Immigration officials refused to divulge Friday whether they are investigating Conservative MP Gurmant Grewal for allegedly faking a business transaction to fulfill his obligations as an investor immigrant when he moved to Canada from Liberia in Western Africa in 1991.

But spokesperson Greg Scott said: "If there is evidence that somebody obtained their citizenship through fraudulent grounds, false representation, knowingly concealing material circumstances, it is something the department takes very seriously."

A former business associate accused the Indian-born MP Wednesday of having bought a small carpet business from him in the city of Vancouver for 50,000 dollars (40,000 US dollars) in April 1993, then taking the money back the next day in a phoney transaction meant to dupe immigration officials.

Then, Air Canada announced it would investigate an incident at the Vancouver airport in which Grewal was overheard asking several passengers if they would carry a package for him on a flight to Ottawa.

Immigration and Citizenship Minister Joseph Volpe hinted at a possible bad outcome for Grewal if the allegations proved to be true, telling reporters Thursday that investor immigrants who failed to meet their conditions "don't usually get to stay" in Canada.

Since 1977, only 50 Canadians have been stripped of their citizenship after investigations showed they had been gained improperly, Greg Scott said.

Our government has never shown this much concern for the gangsters and terrorists who have been renting Canadian citizenship to further their nefarious enterprises, let alone for ordinary illegal immigrants.

For exposing the government's corruption, Grewal is about to get the same treatment usually reserved for old Nazi concentration camp guards.

If Volpe gets Immigration to expel Grewal, he might just hand us an even more potent wedge issue than same-sex marriage in the immigrant communities.

Many new Canadians came here to get away from harassment and persecution for speaking out against their homelands' governments. They didn't come to Canada to get more of the same. If the Liberals can expel an MP, they can expel other immigrants for writing critical letters to the editor.

(Side note: If OLO communications could tell their ass from a hole in the ground, they'd be on this story like this already. Instead, the CBC and Globe will suddenly become champions of strict immigration enforcement.)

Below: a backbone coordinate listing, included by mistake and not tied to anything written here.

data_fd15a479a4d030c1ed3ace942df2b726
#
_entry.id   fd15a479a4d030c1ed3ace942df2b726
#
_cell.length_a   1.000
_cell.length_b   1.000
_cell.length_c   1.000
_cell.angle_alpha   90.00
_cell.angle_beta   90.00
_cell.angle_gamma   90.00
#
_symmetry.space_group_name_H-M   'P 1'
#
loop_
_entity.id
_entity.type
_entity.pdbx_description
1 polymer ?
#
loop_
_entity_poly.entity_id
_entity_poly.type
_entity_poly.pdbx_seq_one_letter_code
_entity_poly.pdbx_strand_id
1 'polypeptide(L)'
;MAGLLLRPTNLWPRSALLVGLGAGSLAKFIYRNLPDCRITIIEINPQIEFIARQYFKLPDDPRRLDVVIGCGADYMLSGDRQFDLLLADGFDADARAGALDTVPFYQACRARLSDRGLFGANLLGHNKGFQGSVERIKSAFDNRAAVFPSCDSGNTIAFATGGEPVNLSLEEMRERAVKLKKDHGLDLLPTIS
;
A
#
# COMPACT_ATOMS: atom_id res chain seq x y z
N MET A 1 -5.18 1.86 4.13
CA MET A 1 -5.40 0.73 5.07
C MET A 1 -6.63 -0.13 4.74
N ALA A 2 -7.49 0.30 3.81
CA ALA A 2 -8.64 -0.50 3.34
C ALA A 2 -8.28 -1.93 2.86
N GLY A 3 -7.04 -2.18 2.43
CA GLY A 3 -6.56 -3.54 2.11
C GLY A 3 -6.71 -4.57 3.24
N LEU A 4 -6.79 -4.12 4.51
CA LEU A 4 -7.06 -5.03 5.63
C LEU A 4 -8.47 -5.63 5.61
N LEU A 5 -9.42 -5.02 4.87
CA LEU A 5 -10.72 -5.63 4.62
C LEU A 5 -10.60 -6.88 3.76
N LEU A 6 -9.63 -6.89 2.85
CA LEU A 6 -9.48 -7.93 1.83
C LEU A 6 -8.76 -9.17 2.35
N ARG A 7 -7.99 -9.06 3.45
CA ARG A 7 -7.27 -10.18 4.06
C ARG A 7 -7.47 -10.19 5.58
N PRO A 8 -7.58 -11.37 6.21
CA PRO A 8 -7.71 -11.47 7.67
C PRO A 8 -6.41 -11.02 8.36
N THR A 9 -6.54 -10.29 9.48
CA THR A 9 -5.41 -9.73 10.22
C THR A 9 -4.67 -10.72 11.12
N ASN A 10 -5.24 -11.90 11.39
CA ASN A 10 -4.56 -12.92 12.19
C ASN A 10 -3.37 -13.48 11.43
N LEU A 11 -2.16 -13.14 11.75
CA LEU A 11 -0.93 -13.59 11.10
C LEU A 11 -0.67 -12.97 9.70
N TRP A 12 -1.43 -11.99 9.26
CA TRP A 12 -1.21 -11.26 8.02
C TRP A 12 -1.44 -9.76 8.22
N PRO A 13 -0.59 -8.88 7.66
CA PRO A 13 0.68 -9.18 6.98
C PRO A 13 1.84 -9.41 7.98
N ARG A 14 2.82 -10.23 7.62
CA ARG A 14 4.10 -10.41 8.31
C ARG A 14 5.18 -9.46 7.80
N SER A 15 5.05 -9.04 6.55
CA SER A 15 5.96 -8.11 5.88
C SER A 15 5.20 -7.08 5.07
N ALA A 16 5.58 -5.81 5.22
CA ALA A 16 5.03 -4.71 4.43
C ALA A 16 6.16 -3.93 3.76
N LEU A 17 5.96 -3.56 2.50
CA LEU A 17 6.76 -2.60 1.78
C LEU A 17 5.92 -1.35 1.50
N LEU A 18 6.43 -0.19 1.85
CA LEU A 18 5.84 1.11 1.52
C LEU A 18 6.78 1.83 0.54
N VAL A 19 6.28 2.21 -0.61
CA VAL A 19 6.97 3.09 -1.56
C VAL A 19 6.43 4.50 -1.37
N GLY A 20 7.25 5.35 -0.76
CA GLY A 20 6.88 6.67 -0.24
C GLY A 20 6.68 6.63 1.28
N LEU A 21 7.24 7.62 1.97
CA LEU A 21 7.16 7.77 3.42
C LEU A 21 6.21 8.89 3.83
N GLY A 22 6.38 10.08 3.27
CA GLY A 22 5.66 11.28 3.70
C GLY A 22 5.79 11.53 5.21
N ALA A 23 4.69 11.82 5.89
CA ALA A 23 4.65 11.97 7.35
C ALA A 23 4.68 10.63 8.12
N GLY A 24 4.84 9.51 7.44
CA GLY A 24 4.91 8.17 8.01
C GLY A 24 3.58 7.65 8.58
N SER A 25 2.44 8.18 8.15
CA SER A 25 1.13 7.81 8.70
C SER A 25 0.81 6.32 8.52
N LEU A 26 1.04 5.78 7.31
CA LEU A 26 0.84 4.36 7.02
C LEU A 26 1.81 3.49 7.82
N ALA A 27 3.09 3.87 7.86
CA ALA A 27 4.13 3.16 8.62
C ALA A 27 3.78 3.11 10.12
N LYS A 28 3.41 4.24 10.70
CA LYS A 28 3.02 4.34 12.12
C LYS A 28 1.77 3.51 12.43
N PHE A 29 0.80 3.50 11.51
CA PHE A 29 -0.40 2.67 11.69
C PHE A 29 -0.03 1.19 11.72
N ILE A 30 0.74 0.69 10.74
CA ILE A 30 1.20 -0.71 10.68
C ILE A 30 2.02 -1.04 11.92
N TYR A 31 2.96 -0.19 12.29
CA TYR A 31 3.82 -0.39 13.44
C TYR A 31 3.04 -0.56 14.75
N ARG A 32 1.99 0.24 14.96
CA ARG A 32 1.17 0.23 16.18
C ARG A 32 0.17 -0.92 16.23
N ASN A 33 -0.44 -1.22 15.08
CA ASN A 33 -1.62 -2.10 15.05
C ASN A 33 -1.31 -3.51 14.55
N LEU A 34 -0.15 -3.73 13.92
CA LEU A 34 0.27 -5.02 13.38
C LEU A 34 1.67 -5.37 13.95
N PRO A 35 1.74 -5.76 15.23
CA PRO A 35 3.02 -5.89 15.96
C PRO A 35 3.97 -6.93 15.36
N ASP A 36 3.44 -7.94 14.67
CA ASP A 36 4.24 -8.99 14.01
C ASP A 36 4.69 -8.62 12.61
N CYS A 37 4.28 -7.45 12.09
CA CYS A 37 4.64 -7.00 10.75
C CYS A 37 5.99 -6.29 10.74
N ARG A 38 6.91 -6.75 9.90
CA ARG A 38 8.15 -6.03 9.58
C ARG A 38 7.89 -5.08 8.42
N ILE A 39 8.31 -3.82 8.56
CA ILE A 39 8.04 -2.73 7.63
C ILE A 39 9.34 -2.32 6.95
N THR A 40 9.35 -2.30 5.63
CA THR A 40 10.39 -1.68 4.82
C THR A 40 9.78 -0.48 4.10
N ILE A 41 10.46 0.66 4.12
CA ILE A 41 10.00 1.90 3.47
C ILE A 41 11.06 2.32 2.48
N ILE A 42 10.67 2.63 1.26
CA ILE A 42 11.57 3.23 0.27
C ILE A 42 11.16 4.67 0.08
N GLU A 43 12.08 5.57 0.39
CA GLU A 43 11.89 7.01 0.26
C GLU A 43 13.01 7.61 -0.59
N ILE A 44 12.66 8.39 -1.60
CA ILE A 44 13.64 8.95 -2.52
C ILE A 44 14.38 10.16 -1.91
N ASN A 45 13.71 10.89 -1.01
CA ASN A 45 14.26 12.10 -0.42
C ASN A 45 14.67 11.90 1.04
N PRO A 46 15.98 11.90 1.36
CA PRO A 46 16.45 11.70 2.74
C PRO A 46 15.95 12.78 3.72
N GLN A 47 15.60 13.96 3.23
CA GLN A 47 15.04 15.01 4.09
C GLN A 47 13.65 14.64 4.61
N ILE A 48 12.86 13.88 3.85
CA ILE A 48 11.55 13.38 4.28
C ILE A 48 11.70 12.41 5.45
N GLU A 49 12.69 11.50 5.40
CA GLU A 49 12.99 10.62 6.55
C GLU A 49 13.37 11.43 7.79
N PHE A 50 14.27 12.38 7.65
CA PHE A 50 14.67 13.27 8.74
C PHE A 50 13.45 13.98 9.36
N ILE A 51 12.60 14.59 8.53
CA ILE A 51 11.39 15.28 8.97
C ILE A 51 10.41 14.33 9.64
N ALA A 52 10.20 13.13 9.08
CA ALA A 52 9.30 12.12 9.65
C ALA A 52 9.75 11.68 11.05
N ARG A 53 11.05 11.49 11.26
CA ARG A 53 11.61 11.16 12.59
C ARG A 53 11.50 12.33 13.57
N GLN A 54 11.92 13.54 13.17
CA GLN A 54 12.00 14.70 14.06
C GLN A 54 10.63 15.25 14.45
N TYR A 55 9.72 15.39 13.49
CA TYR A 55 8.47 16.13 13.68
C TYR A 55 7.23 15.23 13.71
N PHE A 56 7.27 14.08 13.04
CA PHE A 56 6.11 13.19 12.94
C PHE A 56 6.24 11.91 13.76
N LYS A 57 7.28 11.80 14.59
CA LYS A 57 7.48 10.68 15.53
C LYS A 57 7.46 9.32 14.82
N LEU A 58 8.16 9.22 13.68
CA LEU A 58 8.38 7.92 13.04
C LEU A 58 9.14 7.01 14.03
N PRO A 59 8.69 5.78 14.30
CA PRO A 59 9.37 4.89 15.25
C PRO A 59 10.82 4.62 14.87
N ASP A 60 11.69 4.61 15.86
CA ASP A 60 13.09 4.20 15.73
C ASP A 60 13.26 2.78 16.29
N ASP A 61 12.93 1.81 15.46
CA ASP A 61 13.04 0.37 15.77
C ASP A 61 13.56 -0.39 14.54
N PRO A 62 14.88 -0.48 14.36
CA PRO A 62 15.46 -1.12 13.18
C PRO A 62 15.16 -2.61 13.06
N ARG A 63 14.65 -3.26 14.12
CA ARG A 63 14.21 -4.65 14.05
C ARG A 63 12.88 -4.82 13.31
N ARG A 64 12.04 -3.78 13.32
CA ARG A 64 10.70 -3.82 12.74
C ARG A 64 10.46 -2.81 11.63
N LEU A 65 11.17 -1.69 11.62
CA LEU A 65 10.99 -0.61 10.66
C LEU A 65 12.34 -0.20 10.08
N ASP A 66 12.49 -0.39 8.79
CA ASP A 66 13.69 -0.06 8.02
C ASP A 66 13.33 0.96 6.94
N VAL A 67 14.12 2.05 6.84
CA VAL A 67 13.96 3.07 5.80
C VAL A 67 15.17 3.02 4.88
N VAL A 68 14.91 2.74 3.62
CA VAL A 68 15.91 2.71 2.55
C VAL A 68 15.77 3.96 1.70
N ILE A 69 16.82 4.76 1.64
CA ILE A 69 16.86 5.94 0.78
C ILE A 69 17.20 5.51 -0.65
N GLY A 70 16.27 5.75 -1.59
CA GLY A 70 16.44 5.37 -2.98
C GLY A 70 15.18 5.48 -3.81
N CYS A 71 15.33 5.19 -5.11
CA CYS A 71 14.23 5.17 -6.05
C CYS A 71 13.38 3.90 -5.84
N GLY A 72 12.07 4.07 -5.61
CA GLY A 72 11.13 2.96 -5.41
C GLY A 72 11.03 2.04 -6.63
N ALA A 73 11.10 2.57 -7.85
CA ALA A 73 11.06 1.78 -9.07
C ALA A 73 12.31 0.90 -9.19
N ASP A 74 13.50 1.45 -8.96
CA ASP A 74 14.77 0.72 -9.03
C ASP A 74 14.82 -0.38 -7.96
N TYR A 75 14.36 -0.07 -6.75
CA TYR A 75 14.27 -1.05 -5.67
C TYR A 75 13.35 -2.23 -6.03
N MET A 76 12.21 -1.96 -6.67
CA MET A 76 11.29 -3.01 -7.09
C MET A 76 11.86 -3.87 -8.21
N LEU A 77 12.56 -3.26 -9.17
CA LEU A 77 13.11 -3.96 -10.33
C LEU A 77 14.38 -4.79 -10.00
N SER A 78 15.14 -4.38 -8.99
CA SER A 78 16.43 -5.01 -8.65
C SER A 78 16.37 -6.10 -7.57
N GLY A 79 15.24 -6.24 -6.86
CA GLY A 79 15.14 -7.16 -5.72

Source: Yahoo

Thursday, June 09, 2005

Supreme Court Slaughters Sacred Cow

The Supreme Court of Canada has now graciously granted the Canadian people the right to have an honest debate about health care reform, now that it has decided that paying for private insurance for medicare-covered procedures does not violate the Charter.

From CBC :

In its ruling Thursday, the court said the provincial policy violates the Quebec charter, but they ruled it does not violate the Canadian Charter of Rights and Freedoms, meaning there is no immediate impact on the Canadian health-care system as a whole.

The two men had separate complaints, but the court decided to hear their court challenges together.

In 1996, Montreal businessman George Zeliotis waited a year for hip replacement surgery. While waiting, he asked whether he could purchase insurance that would allow him to skip the public queue and pay directly for the surgery.

When he learned it was against the law, he took his case to court.

Canadians can buy private health insurance for things outside of public medicare such as prescriptions, physiotherapy or private hospital rooms.

The 73-year-old Zeliotis argued the year-long wait for surgery was unreasonable, endangered his life and infringed on the charter's guarantee of right to life, liberty and security.

The second plaintiff, Dr. Jacques Chaoulli, wants the court to overturn a Quebec provision preventing doctors who don't operate within the medicare plan from charging for services in public hospitals.

Chaoulli, who had tried but failed to set up a private hospital, represented himself before the court.

The Liberals now have the perfect cover under which to steal health care reform as an issue from the Conservatives; they can distinguish Liberal health care reform as a defence of Charter/Canadian values from Conservative health care reform motivated by greed.

All hail the Supreme Court, infallible magisterium of the sacred Charter!

Random Comments on Recent Events

Recent travels have prevented me from blogging during the past few days, so forgive me for being late to the party.